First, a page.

Breaking up is hard to do

We all know it. It's true. Breaking up IS hard to do.

Don't be fooled, KKB and I are fine. What I'm referring to is the grieving cycle I'm going through faced with little choice but to dump none other than S.K Warne.

I've forgiven him many an indiscretion, but this time I'm not sure I can.

Cricket is my favourite "other" sport. I love it. I can watch a whole test match without getting bored (and quite frankly, have been a bit disappointed that the matches in this current series V India hasn't gone the distance).

I've always seen Warnie as not only the "king of spin" but also one of the sport's best cricket minds. He can read any match like a book. He's been an excellent addition to the Wide World of Sport commentary team in my opinion, not only for his insights from having played alongside some of the current Australian team, but also the way he understands how cricket unfolds.

I know it's not the first time he's been a human headline for all the wrong reasons. Sure, he was caught smoking while a spokesperson for Nicorette. Not very bright. He served a two year drug suspension for taking a masking agent. Not his fault, apparently, his mother was helping him lose weight. Although he came out and said he didn't consider himself to be stupid, it seems to me that Warnie's not the sharpest tool in the shed.

Yes, I have read about his indiscretions, most notably via text, with a handful of young English beauties whilst on an Ashes tour. He's even come out more recently and admitted that he drank until 3am in the morning on this tour. This one was easy to overlook - he outperformed the rest of the Australian cricket team. He took the most wickets across both teams, and if my memory serves me well, he performed reasonably well with the bat as well.

I even posted on this very blog that I was pretty happy to be wearing his number in the Australia Day Beer Mile last year.

His recent rants via Twitter about cyclists though, are pretty hard to stomach.

Yes, I'm a cyclist and perhaps I'm taking it a bit too personally. But I think this time there's really more than that for me. Warnie's tweets just went too far for mine.

If you're not up with the scandal, a week or two back, @warnie888 had a twitter rant about cyclists. It was inspired by an incident with a cyclist, and as a result he publicly aired his pleas for cyclists to "act responsible" and "stay in file".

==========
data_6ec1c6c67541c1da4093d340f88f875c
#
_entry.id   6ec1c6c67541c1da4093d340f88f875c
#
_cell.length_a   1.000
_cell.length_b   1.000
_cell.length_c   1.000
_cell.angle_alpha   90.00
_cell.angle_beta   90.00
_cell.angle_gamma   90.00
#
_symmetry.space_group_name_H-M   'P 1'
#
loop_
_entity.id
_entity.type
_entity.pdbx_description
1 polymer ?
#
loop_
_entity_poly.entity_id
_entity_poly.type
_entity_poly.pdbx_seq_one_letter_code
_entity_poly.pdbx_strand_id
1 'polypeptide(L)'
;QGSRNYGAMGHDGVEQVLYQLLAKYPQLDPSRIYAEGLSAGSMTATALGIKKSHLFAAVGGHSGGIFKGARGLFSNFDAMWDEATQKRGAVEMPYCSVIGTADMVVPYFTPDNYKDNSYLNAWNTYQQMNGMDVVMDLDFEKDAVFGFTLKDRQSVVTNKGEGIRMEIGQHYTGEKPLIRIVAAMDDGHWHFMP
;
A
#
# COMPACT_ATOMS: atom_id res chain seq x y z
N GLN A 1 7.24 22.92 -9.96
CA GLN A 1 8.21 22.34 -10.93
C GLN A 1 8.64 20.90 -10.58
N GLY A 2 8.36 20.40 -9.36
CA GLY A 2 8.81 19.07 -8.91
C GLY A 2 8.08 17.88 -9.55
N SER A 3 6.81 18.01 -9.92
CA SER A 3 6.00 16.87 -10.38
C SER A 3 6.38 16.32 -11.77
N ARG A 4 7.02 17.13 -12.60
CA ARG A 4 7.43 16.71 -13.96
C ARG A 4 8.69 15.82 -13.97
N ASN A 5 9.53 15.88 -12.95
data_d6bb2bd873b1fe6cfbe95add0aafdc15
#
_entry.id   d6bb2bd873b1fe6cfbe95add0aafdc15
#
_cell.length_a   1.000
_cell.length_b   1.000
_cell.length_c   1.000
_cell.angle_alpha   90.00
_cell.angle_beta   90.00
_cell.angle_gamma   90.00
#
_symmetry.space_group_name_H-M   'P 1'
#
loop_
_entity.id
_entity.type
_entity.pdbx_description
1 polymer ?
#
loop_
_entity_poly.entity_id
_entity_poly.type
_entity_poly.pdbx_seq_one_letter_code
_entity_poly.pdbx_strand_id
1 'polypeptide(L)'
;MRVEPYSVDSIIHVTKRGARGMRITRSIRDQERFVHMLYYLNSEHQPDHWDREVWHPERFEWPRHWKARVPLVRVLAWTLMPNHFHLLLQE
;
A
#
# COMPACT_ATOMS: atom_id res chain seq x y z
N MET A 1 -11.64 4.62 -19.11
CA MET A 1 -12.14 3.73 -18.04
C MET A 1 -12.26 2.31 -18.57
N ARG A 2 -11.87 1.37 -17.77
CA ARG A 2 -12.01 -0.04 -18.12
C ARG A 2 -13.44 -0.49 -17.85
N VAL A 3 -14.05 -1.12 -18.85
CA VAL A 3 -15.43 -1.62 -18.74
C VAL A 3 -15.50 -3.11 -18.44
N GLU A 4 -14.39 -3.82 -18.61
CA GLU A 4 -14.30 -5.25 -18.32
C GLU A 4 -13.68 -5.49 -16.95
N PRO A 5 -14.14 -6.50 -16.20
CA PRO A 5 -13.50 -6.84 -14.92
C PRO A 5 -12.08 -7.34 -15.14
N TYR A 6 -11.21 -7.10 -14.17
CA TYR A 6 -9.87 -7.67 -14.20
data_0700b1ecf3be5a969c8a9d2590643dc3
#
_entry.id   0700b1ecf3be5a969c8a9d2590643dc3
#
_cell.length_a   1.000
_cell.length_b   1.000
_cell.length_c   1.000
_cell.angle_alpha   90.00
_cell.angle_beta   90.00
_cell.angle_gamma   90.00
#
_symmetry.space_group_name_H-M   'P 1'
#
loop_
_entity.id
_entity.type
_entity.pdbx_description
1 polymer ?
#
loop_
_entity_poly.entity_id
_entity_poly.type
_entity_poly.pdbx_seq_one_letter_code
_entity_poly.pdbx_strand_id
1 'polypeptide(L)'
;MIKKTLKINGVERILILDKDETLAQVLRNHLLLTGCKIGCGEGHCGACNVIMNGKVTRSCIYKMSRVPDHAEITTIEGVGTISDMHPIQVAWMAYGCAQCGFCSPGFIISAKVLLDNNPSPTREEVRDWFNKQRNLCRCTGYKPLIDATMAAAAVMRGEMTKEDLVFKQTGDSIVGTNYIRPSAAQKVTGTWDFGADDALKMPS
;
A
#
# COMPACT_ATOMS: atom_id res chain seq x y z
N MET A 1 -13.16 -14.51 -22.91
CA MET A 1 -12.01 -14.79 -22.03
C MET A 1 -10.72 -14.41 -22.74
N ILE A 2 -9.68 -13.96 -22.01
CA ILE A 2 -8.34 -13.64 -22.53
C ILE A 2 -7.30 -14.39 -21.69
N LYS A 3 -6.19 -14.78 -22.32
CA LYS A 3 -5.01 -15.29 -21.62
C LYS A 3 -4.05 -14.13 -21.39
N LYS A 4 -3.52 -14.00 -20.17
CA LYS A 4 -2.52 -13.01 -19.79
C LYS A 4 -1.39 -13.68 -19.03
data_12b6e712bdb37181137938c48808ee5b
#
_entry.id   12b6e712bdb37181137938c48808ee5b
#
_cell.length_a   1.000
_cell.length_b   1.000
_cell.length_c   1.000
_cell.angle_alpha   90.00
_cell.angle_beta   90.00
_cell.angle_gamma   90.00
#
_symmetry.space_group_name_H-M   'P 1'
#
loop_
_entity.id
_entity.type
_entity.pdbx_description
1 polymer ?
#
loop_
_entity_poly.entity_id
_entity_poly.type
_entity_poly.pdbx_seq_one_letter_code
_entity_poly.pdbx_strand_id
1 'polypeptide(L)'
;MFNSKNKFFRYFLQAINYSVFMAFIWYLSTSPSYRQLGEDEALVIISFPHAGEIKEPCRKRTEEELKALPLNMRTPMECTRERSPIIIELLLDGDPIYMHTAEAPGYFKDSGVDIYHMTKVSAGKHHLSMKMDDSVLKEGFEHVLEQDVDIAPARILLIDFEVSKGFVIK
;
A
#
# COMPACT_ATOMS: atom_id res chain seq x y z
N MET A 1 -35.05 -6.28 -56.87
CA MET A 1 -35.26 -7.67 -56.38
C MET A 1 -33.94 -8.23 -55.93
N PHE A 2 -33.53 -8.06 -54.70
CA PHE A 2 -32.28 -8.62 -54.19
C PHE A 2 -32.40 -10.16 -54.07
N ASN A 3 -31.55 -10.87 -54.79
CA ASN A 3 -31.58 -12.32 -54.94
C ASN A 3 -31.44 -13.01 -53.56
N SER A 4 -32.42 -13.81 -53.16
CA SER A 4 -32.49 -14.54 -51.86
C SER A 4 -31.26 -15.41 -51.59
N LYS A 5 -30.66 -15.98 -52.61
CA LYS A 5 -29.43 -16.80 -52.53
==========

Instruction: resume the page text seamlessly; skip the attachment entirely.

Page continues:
He retweeted everyone that agreed with him (and noone that didn't) then tweeted that 90% of people agree with him. I guess we'll have to trust you on that Warnie.

It's since been reported in the media that Warnie's version of events is very different to the reality after the cyclist involved told their story.

We may never know the facts. It seems to me that those who want to believe the cyclist will and those that want to believe Warnie will believe Warnie. Interestingly, the truth isn't actually all that important in my break-up with Warnie. What I can't forgive is his intolerance and the use of his public profile to stoke the coals of the motorist v cyclist debate. It's a lively enough debate already, thank you very much, and one that incites all kinds of feelings and misconceptions about a group that is a minority on our roads.

You only need to take a look back through Warnie's twitter feed to see the kind of attitudes he's encouraging by retweeting them. The intolerance it embodies puts lives at risk and yet he's seemingly been allowed to get away with it.

If his tweets had denigrated drivers of any particular ethnicity for their behaviour when sharing the road, I dare say the publicity machine would not be so forgiving. If he were tweeting away about religious minorities' choice of clothing the way he had a go at cyclists wearing lycra in cafes, he would be shunned by the media.

Then again, maybe we would have just accepted it all as more proof that Warnie just isn't all that bright.

I can't do that this time Warnie. I don't care what your excuse is this time. You're dumped.

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